“Thank God, because of all the actions that have been taken, all the vaccination, our hospitals are handling the situation well,” he said.

Strained nurses

Healthcare professionals see the situation as more serious.

On Wednesday, officials in the nurse’s unions expressed concern that with the increasing number of COVID admissions, staff have again reached inadequate levels, reminiscent of the spring of 2020, when healthcare professionals struggled with overwhelming COVID patients.

“What good is a physical hospital bed if there is not a nurse to take care of the patient in bed?” said Pat Kane, an RN and director of the New York State Nurses Association.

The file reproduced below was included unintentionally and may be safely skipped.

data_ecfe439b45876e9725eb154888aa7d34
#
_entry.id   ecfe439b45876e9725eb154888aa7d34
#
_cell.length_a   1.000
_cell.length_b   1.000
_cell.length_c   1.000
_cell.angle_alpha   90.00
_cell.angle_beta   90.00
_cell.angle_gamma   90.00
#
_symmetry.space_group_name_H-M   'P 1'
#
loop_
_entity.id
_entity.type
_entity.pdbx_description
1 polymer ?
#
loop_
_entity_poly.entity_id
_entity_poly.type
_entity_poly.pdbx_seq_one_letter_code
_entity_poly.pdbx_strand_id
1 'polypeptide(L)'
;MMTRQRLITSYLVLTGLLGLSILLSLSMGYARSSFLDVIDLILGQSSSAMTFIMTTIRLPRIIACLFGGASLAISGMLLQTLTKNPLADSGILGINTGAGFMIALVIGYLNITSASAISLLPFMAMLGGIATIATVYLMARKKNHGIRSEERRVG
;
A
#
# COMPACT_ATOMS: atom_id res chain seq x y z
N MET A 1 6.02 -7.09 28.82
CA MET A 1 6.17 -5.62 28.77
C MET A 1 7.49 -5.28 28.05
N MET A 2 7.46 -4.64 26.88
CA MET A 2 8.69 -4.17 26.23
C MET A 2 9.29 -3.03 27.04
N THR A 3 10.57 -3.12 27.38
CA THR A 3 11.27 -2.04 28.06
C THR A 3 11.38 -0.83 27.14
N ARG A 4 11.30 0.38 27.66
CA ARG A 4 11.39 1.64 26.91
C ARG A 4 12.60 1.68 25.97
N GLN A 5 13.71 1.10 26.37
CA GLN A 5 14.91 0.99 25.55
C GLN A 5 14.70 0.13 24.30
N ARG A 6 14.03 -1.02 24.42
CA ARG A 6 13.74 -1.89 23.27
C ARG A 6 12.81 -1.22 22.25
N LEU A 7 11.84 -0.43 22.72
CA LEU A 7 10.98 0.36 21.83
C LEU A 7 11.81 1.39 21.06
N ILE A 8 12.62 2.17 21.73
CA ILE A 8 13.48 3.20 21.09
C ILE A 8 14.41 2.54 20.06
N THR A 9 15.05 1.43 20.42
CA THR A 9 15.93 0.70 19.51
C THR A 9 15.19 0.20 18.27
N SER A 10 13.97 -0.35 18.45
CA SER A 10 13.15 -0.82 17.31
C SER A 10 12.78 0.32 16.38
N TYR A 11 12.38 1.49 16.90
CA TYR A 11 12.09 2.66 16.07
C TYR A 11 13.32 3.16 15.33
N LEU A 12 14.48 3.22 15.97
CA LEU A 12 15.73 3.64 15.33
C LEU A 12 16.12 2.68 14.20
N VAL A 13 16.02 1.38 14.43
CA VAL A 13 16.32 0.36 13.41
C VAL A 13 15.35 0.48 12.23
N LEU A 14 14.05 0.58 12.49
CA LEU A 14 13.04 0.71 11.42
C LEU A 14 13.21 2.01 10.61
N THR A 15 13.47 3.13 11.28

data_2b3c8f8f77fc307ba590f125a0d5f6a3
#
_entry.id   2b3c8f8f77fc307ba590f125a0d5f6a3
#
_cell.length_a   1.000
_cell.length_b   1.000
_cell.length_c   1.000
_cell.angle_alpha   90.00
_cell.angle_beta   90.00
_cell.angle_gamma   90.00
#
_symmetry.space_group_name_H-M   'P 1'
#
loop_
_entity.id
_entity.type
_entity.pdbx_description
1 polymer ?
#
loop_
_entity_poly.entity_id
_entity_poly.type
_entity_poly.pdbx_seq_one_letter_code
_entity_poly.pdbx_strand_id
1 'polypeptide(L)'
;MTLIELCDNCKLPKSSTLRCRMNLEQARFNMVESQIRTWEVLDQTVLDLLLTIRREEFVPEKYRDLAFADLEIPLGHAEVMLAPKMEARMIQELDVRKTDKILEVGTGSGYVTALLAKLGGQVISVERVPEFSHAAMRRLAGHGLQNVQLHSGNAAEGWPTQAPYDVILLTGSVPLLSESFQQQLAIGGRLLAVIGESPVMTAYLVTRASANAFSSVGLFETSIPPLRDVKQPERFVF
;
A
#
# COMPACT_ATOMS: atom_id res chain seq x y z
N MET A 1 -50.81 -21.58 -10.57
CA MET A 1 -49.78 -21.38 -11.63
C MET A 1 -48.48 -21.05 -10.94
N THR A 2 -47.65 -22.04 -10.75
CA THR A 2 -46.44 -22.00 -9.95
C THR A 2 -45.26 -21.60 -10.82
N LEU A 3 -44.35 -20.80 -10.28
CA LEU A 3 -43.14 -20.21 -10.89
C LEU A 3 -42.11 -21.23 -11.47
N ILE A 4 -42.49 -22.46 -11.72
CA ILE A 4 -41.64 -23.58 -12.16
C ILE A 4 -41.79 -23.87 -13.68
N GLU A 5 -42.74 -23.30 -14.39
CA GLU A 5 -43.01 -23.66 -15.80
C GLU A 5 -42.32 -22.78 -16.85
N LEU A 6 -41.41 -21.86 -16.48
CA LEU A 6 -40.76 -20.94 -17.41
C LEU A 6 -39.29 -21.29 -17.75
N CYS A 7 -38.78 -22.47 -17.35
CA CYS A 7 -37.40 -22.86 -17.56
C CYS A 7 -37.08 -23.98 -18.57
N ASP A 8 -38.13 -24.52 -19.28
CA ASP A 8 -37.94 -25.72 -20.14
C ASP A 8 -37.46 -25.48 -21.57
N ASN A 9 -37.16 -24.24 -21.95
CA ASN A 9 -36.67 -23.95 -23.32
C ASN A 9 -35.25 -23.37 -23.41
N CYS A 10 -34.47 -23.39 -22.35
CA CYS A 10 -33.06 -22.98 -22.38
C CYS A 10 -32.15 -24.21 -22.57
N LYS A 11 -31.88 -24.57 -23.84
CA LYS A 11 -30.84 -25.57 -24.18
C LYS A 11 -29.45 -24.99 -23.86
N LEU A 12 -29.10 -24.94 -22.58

“At a time when COVID-19 cases are skyrocketing and our healthcare system is once again coming under enormous pressure due to the highly transferable Omicron variant, healthcare systems and policy makers should take up the challenge by manning safely and protecting the front lines.”

Kane said the union is “very concerned that federal and state agencies and hospital administrators are instead cutting back on staffing levels, infection control and other health and safety measures, just when we need to protect healthcare professionals and our patients the most.”

The patient squeeze seems to hit the public hospitals the hardest.

Overall, the seven-day average bed capacity data for Tuesday shows that New York City hospitals reported 26% of available beds. In contrast, five of the 11 hospitals operated by the city’s Health and Hospitals Corporation register bed availability rates of 15% or lower, state figures show.